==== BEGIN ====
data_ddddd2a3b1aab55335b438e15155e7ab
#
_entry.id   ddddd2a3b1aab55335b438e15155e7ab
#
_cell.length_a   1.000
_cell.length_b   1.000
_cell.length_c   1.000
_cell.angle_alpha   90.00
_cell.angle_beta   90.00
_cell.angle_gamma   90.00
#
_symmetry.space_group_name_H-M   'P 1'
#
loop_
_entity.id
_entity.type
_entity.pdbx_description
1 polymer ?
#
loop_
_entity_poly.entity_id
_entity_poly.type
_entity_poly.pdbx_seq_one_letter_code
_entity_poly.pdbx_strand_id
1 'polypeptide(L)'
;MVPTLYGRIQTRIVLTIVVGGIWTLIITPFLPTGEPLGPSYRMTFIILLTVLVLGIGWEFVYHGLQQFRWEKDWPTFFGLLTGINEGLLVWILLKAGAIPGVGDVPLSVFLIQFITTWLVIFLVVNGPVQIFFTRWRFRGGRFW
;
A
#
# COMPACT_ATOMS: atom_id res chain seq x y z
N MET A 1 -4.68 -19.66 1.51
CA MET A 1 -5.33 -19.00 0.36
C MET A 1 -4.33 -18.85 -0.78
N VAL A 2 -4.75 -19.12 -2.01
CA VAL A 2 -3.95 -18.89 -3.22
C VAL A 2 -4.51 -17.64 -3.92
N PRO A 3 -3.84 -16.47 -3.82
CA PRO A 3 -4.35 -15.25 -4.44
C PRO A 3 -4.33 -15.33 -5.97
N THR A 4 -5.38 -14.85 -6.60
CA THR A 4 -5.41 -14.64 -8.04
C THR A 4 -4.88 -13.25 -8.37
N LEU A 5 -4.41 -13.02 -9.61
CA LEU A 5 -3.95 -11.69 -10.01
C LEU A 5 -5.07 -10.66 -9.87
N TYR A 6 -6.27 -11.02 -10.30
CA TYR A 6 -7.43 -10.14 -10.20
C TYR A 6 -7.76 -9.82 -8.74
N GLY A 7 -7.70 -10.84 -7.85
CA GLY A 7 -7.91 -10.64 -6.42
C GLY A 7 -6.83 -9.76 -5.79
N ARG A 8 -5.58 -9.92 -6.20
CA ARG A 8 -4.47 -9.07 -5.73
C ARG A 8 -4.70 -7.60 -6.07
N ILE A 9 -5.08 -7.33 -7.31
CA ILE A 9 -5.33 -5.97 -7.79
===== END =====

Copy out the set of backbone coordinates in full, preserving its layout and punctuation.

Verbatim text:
data_ddddd2a3b1aab55335b438e15155e7ab
#
_entry.id   ddddd2a3b1aab55335b438e15155e7ab
#
_cell.length_a   1.000
_cell.length_b   1.000
_cell.length_c   1.000
_cell.angle_alpha   90.00
_cell.angle_beta   90.00
_cell.angle_gamma   90.00
#
_symmetry.space_group_name_H-M   'P 1'
#
loop_
_entity.id
_entity.type
_entity.pdbx_description
1 polymer ?
#
loop_
_entity_poly.entity_id
_entity_poly.type
_entity_poly.pdbx_seq_one_letter_code
_entity_poly.pdbx_strand_id
1 'polypeptide(L)'
;MVPTLYGRIQTRIVLTIVVGGIWTLIITPFLPTGEPLGPSYRMTFIILLTVLVLGIGWEFVYHGLQQFRWEKDWPTFFGLLTGINEGLLVWILLKAGAIPGVGDVPLSVFLIQFITTWLVIFLVVNGPVQIFFTRWRFRGGRFW
;
A
#
# COMPACT_ATOMS: atom_id res chain seq x y z
N MET A 1 -4.68 -19.66 1.51
CA MET A 1 -5.33 -19.00 0.36
C MET A 1 -4.33 -18.85 -0.78
N VAL A 2 -4.75 -19.12 -2.01
CA VAL A 2 -3.95 -18.89 -3.22
C VAL A 2 -4.51 -17.64 -3.92
N PRO A 3 -3.84 -16.47 -3.82
CA PRO A 3 -4.35 -15.25 -4.44
C PRO A 3 -4.33 -15.33 -5.97
N THR A 4 -5.38 -14.85 -6.60
CA THR A 4 -5.41 -14.64 -8.04
C THR A 4 -4.88 -13.25 -8.37
N LEU A 5 -4.41 -13.02 -9.61
CA LEU A 5 -3.95 -11.69 -10.01
C LEU A 5 -5.07 -10.66 -9.87
N TYR A 6 -6.27 -11.02 -10.30
CA TYR A 6 -7.43 -10.14 -10.20
C TYR A 6 -7.76 -9.82 -8.74
N GLY A 7 -7.70 -10.84 -7.85
CA GLY A 7 -7.91 -10.64 -6.42
C GLY A 7 -6.83 -9.76 -5.79
N ARG A 8 -5.58 -9.92 -6.20
CA ARG A 8 -4.47 -9.07 -5.73
C ARG A 8 -4.70 -7.60 -6.07
N ILE A 9 -5.08 -7.33 -7.31
CA ILE A 9 -5.33 -5.97 -7.79